Professor Luke Clements is Cerebra Professor of Law and Social Justice at the School of Law, Leeds University. He explains how he became involved in research and what he hopes to achieve.

“I came to academic research relatively late in my career.  Initially I was a full time practising solicitor specialising in what is known as ‘public law’: claims against public bodies.

I realised however that winning cases did not necessary make public bodies change the way they behaved: quite often it made them more defensive.  Only a few people were able to take court cases as legal aid was often difficult to obtain. Even with support, challenging public bodies can be a dispiriting, exhausting and intimidating experience.

This realisation is why I became involved in research.  I was fortunate to get a post at Warwick University, then at Cardiff and I am now at Leeds.  For the last 20 years my research focus has concerned the law relating to the social care rights of disabled people and their carers.  During this period it has been accepted that social care law needed to be made more accessible.  This has recently resulted in reform legislation in England and Wales – for which I acted as the special adviser to the Westminster Parliament.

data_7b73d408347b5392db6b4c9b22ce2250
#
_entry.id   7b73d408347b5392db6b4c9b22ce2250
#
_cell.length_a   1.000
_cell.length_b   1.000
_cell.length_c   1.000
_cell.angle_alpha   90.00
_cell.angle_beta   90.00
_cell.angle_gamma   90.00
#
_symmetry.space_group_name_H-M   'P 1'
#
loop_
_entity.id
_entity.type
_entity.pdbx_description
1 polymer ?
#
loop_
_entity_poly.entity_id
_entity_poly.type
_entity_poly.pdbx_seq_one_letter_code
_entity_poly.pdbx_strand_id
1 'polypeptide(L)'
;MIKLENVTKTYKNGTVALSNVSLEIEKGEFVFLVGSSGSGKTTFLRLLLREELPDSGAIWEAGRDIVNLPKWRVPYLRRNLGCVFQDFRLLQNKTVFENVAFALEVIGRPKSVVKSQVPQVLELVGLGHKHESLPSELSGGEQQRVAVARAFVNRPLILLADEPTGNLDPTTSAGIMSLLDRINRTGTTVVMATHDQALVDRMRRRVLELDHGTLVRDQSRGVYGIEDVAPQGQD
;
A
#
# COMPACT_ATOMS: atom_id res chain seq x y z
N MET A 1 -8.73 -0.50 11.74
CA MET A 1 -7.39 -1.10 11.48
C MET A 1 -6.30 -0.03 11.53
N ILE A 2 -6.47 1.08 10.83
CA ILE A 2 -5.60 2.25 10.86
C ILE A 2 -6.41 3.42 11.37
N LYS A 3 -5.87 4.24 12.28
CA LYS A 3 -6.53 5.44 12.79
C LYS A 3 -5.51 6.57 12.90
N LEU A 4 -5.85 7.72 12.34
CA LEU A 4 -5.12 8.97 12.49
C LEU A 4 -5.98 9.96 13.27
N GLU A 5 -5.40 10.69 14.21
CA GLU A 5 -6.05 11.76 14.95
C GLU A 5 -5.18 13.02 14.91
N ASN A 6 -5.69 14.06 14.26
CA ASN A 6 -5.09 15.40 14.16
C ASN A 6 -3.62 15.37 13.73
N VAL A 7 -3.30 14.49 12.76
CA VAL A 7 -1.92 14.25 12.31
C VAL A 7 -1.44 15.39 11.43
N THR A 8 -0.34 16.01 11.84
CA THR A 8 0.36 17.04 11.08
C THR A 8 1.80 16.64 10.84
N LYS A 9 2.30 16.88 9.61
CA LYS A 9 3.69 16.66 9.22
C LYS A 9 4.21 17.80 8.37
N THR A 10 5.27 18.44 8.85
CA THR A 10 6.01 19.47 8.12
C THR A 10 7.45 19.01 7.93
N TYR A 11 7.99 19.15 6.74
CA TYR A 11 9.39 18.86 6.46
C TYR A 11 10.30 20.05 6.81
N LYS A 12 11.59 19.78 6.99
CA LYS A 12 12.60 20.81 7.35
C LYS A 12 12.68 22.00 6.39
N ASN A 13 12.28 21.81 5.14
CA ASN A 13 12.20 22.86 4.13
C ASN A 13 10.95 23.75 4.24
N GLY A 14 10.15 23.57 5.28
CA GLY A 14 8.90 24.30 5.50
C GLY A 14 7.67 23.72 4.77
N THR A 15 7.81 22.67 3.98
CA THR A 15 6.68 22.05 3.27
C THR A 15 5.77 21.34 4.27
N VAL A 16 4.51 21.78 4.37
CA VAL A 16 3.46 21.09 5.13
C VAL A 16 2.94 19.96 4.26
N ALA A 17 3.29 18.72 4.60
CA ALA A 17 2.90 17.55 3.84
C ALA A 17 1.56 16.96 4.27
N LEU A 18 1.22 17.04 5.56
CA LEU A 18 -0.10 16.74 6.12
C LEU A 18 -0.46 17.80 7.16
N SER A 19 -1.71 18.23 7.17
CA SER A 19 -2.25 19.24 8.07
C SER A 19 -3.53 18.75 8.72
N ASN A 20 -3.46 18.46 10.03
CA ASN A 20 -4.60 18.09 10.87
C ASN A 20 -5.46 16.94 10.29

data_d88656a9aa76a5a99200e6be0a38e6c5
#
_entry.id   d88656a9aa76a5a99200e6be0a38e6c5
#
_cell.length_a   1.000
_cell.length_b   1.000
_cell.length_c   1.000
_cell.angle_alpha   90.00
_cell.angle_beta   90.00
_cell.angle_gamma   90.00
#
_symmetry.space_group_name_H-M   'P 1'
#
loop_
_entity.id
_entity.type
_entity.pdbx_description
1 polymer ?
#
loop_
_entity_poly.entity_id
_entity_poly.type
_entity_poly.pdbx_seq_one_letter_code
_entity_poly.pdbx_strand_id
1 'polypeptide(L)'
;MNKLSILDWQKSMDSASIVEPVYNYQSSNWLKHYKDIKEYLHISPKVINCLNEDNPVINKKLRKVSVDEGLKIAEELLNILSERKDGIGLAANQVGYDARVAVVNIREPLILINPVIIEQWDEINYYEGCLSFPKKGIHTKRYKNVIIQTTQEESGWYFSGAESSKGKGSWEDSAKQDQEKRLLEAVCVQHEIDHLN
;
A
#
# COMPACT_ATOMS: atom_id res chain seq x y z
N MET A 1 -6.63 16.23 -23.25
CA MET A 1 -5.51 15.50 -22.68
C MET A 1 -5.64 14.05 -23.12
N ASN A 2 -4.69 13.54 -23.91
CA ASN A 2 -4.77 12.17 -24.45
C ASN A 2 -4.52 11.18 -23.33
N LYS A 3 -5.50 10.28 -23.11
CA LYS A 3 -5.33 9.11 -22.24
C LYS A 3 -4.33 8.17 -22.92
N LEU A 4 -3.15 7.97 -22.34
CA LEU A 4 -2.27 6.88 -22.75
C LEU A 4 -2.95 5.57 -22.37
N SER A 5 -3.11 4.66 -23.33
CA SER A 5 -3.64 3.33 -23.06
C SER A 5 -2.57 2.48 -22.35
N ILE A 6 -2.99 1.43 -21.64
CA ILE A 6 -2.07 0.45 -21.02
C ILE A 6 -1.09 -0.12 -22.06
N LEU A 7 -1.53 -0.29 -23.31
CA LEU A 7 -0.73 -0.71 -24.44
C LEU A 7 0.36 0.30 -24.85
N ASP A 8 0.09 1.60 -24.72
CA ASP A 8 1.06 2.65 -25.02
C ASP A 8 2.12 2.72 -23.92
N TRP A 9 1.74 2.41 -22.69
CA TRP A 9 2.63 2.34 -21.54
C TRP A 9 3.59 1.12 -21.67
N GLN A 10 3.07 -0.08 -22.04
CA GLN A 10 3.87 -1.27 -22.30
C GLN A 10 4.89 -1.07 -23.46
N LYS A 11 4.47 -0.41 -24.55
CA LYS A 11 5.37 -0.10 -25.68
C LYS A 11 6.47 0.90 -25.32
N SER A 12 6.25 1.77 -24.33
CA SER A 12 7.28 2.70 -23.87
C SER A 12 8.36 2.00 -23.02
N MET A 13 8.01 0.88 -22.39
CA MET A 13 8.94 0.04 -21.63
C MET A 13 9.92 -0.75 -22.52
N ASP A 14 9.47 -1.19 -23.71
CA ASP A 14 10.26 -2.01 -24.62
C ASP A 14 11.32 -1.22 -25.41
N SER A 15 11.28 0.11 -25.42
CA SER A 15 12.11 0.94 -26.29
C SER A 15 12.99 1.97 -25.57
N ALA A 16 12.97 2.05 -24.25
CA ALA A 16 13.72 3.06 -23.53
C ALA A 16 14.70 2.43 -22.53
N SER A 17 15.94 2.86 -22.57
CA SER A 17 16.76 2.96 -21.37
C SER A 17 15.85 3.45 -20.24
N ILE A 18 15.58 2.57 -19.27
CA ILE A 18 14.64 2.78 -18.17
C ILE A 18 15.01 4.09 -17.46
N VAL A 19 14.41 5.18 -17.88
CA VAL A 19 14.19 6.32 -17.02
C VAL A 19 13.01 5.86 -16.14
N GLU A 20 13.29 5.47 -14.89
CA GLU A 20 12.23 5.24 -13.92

Streamlining the law is welcome but in itself insufficient to enable all disabled people and their carers to access their entitlements.  Public bodies face many competing demands and this can pose enormous problems for individuals with limited resources who are not familiar with the system.  What is needed are mechanisms that help families overcome these barriers.